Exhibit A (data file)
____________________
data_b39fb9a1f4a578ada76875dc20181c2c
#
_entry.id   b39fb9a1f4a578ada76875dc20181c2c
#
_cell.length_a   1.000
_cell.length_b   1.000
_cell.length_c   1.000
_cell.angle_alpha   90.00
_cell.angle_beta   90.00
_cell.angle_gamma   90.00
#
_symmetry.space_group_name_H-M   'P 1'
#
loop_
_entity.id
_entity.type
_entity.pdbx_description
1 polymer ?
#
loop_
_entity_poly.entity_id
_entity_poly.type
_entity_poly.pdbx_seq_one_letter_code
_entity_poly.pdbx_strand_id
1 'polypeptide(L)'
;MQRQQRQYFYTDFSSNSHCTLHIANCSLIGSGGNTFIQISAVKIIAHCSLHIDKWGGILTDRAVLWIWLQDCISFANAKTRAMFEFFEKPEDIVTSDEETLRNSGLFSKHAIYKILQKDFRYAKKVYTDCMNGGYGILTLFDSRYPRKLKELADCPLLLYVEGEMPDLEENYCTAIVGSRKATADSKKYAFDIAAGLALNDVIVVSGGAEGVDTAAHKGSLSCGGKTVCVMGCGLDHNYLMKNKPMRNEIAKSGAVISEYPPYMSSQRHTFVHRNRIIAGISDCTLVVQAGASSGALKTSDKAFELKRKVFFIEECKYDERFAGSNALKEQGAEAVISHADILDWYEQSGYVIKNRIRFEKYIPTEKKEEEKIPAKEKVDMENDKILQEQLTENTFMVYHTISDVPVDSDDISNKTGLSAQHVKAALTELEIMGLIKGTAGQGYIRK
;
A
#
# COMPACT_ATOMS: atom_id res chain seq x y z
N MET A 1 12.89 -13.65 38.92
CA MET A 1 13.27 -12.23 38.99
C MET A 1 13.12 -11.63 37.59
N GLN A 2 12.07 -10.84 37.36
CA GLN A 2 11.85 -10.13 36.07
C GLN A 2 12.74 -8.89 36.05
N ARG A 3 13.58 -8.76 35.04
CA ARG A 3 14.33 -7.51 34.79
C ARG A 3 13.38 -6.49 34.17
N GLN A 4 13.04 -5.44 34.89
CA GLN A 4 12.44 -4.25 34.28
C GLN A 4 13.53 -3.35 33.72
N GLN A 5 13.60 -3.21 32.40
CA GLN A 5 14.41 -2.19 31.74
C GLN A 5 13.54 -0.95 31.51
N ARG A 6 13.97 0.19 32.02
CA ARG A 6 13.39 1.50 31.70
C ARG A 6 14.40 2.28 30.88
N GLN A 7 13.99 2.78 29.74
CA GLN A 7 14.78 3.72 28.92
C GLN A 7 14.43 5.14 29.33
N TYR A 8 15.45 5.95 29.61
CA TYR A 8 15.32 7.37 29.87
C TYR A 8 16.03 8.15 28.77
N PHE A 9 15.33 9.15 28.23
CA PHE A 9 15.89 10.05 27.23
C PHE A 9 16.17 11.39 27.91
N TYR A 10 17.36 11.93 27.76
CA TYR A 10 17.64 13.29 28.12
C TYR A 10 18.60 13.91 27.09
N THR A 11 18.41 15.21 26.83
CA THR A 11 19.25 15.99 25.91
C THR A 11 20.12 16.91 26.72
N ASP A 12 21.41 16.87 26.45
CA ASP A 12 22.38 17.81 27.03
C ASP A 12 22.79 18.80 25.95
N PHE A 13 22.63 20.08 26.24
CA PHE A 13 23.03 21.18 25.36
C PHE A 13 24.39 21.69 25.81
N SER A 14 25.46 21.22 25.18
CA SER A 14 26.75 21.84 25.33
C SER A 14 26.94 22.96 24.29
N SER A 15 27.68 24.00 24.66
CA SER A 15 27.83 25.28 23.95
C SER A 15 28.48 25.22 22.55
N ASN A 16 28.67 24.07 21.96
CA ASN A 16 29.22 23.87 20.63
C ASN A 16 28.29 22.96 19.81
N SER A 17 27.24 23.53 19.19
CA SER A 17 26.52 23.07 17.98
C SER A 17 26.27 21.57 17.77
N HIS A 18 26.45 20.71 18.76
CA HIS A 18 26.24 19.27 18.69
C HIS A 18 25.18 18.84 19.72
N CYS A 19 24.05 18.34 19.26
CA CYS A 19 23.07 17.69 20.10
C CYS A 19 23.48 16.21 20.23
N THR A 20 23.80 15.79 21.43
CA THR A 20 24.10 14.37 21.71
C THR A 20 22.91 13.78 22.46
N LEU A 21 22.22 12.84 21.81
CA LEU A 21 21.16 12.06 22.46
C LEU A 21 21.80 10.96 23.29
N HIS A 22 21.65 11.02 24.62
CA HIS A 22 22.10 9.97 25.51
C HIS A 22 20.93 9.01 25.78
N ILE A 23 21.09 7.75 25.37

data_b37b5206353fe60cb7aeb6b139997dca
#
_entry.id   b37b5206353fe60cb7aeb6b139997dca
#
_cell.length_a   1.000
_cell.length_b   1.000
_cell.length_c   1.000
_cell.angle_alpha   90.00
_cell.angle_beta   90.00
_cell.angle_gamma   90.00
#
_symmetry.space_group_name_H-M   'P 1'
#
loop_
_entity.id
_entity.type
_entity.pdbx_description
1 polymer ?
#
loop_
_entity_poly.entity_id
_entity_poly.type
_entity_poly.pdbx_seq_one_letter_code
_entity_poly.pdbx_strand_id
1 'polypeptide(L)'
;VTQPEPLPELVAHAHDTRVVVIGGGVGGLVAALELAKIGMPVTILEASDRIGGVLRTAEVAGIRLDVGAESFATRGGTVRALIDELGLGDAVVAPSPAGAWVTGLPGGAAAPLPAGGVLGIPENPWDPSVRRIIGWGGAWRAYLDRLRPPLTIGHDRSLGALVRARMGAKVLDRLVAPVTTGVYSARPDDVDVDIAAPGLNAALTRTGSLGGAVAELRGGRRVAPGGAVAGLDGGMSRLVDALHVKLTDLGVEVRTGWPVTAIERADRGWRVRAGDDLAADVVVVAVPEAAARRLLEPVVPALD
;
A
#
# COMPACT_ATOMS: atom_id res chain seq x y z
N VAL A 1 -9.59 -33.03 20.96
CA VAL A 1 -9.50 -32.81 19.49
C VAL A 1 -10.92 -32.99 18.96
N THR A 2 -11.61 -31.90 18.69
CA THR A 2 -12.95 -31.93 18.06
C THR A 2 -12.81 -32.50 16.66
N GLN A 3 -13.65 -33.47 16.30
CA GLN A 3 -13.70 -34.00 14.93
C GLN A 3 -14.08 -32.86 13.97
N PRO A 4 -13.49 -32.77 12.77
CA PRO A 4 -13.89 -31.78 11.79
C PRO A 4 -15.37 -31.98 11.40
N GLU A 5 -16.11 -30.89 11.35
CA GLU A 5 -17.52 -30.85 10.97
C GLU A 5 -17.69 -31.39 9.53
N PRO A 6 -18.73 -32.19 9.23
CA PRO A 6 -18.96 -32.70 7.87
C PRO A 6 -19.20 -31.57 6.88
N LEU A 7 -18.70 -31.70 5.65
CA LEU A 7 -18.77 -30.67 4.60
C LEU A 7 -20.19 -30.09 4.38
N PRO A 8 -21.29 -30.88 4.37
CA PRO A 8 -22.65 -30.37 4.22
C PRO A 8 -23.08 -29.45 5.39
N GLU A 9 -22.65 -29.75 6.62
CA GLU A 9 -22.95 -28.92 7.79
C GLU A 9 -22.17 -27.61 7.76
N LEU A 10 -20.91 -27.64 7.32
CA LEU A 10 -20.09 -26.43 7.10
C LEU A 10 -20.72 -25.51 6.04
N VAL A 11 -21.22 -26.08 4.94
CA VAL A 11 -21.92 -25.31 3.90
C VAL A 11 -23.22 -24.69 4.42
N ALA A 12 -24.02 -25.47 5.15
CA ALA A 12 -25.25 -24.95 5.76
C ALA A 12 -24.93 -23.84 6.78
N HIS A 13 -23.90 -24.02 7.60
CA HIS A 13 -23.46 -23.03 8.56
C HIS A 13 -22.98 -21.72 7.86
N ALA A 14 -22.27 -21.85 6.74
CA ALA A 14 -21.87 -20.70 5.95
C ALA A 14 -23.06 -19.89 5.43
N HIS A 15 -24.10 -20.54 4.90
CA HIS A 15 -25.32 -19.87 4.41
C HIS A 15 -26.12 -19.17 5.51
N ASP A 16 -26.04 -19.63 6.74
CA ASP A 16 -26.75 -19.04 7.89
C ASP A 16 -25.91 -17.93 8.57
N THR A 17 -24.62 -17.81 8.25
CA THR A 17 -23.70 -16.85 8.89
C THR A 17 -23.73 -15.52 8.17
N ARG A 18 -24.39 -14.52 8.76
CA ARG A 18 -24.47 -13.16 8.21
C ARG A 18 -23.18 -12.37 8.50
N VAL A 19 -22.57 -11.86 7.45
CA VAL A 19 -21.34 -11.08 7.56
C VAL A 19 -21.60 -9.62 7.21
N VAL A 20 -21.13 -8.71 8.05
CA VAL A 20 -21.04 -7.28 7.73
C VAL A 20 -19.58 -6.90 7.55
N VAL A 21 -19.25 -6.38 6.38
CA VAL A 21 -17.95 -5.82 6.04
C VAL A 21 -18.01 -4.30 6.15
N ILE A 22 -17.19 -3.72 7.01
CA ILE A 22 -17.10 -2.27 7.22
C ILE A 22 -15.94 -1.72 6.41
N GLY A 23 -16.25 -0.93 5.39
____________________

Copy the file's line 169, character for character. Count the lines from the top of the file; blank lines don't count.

C ALA A 14 -23.06 -19.89 5.43